When I was a kid, there was a garage in the neighborhood that
blew my tidy little mind. There was nothing in it except a car and
a water heater and both were reflected in the painted and polished
surface of the floor. I used to ride my bike past the house just to
ogle the garage. I’ve yet to come across another garage as
freakishly clean and empty.
Garages are used for many things, but rarely do they simply
shelter cars. They tend to be stuffed full of things, cold in the
winter, hot in the summer, dirty, bug and rodent-ridden and just
plain nasty. Many of us can’t even fit a car between the boxes of
college textbooks, old stereo equipment and Uncle Eddie’s sofa.
Where do you start?
As with any organizing project, start in one area at a time.
Although I insist on emptying an entire closet when I work with
clients, the garage is a different animal; bigger, dirtier and
sometimes, it bites. Don’t worry about purchasing containers and
shelving in advance; start by purging and sorting.
Create zones for your stuff: painting supplies, cleaning
supplies, car supplies, household items, wine cellar, chest
freezer, out-of-season clothes, gardening supplies, camping gear,
gun safe — whatever you store needs it’s own zone. As you sort, put
like with like in the zone you’ve designated for those items.
Do you have a paint can collection dating to the ’60s? Find out
where you can either recycle your paint or dispose of it properly.
If you have new or nearly full cans of paint in colors that you
still may need, put them all together. Your painting supplies
should be stored near the paint. If your brushes and rollers were
not cleaned properly after last use, you will have to toss them.
Make a note of what you have and what you need for your next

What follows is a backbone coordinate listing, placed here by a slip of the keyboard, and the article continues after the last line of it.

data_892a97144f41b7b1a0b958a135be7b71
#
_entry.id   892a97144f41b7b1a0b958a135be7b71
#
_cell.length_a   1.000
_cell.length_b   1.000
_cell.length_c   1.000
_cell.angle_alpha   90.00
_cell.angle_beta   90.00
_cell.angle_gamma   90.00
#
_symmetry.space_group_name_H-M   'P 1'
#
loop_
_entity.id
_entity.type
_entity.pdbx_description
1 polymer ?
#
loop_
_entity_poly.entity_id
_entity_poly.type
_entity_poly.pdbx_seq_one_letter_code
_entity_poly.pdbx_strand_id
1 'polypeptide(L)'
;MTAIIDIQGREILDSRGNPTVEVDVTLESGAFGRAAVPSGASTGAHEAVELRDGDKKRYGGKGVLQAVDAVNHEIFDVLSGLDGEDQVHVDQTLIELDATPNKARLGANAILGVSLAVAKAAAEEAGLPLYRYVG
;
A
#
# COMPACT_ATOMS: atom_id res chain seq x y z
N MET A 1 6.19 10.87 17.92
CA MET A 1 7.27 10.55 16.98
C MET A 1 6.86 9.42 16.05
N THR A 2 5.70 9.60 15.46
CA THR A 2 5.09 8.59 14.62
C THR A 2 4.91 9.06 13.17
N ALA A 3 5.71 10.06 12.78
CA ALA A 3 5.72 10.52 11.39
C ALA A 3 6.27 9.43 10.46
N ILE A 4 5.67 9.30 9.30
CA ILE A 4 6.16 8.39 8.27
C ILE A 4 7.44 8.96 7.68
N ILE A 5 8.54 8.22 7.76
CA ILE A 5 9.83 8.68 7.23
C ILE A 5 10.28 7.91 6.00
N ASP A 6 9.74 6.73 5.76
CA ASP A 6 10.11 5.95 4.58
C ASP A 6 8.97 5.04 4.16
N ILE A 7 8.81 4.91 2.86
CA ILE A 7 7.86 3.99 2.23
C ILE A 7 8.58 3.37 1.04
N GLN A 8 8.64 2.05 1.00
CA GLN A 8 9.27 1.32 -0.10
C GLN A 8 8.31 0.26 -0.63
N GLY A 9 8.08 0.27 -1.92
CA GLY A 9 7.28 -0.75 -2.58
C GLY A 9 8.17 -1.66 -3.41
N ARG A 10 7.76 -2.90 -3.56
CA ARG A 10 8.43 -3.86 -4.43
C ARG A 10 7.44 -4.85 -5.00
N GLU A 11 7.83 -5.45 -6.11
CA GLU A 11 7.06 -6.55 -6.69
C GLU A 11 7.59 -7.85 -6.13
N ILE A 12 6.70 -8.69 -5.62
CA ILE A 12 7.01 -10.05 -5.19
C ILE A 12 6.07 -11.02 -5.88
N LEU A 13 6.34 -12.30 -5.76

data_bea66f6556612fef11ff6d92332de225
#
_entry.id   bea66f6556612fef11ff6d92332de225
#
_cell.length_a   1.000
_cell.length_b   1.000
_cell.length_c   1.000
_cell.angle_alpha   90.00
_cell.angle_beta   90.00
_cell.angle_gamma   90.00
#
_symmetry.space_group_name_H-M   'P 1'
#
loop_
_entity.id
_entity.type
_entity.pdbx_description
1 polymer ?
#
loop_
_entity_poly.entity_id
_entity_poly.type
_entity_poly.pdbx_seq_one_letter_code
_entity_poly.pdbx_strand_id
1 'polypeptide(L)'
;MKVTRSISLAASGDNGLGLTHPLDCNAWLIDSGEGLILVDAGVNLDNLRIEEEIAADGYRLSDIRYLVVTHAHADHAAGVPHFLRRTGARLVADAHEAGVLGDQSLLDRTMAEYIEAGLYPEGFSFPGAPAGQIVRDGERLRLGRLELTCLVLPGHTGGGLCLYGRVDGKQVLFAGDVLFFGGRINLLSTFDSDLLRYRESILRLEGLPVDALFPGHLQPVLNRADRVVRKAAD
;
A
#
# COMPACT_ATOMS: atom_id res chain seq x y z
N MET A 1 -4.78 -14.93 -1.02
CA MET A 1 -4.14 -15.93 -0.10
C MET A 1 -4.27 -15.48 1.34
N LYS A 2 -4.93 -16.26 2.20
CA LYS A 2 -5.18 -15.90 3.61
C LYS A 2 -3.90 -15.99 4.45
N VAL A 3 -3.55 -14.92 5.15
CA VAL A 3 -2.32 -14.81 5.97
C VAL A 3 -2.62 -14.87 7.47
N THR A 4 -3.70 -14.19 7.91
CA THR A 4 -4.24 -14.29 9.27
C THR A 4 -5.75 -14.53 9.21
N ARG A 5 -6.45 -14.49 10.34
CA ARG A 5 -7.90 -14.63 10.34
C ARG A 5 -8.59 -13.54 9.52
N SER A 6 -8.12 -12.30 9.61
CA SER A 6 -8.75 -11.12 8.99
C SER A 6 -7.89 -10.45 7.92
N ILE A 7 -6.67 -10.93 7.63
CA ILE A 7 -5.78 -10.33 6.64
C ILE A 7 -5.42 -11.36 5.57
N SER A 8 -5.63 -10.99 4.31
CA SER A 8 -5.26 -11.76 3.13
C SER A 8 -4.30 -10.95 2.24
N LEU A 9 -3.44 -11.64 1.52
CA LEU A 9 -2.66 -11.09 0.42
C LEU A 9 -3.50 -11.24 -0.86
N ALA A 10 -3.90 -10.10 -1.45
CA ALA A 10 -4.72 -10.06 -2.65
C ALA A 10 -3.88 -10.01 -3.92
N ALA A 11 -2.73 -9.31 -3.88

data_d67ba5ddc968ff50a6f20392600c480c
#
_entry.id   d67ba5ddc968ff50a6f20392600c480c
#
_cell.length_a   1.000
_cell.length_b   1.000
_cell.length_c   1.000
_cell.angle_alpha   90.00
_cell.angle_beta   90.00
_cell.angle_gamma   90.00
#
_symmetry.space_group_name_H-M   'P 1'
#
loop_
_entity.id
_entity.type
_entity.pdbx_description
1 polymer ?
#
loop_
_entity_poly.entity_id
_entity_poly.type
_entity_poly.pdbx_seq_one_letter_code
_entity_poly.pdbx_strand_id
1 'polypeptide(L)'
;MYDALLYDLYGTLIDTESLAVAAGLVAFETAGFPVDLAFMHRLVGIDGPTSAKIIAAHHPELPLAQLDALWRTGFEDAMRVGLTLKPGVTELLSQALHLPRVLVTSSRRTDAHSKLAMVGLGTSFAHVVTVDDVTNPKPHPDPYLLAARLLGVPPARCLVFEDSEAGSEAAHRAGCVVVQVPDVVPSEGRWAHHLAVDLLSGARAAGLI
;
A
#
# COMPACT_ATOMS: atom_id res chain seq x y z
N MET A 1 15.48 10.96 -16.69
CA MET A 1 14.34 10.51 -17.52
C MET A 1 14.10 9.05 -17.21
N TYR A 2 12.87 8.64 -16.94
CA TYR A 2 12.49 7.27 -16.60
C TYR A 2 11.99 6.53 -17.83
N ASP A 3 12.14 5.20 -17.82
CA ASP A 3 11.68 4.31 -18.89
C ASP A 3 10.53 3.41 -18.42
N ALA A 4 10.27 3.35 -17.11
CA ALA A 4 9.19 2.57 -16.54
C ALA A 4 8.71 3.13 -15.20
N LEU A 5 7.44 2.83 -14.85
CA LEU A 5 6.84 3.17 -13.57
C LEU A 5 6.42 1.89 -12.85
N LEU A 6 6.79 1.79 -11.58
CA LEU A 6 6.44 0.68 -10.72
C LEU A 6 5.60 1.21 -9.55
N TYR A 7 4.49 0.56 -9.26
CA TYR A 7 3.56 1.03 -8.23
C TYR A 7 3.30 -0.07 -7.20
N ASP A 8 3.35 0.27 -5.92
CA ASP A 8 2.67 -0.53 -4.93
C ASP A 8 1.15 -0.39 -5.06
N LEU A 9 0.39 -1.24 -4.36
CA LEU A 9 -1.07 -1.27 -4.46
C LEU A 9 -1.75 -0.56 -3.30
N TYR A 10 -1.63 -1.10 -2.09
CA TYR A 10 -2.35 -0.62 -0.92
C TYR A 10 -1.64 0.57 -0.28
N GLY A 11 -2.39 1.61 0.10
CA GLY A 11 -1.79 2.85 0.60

painting project and keep it as a memo in your PDA, computer or in
a household maintenance file.
Tools are a common item to find in a garage, and if you have
more than a small portable box’s worth of tools I strongly
encourage the purchase of a heavy duty tool box with several
shallow drawers and on casters. Group like with like: wrenches,
screwdrivers, hammers, etc. Keep extension cords rolled up and off
the floor — hanging on pegs is my favorite solution for organizing
cords, chain and ropes.
Gardening tools may also be stored in the garage. Again, keep
them together, and up off of the floor if possible; I like the
Rubbermaid racks (www.rubbermaid.com) for rakes, hoes, brooms and
such. If you’re not handy with a level and a drill, you’ll need
some help to get these racks put up straight and strong.
Car care items, such as Armor All, wax, towels for drying,
chamois, etc. should be stored in a plastic bin or two — don’t
store things in super large bins that become too heavy and
unmanageable. For women, 30 pounds is about maximum for comfortable
When you get sections of floor cleared and exposed, take the
opportunity to sweep or vacuum. If you see signs of rodents, now’s
the time to set a few traps along the perimeter of the space.
Last, is your garage storage for Christmas decorations,
Halloween costumes, keepsakes and out-of-season clothing? These
things need to be especially well packed because they can be ruined
so easily by pests, water or mildew. Be sure to use plastic bins
with tightly fitting lids, and try to keep to all the same brand,
style and color of bins. I’ve been to too many client’s homes where
they had a dozen bins and a dozen lids but none of them were a
match. Make it easy on yourself and stick to one brand. Sterilite
and Rubbermaid (both at Target) are my favorites. But watch out —
within each brand are many styles, each with their own particular
Does your car fit yet? We’ll look at more ideas for organizing
your garage in upcoming columns. Who knows, maybe you’ll make room
for the little convertible you’ve been dreaming about.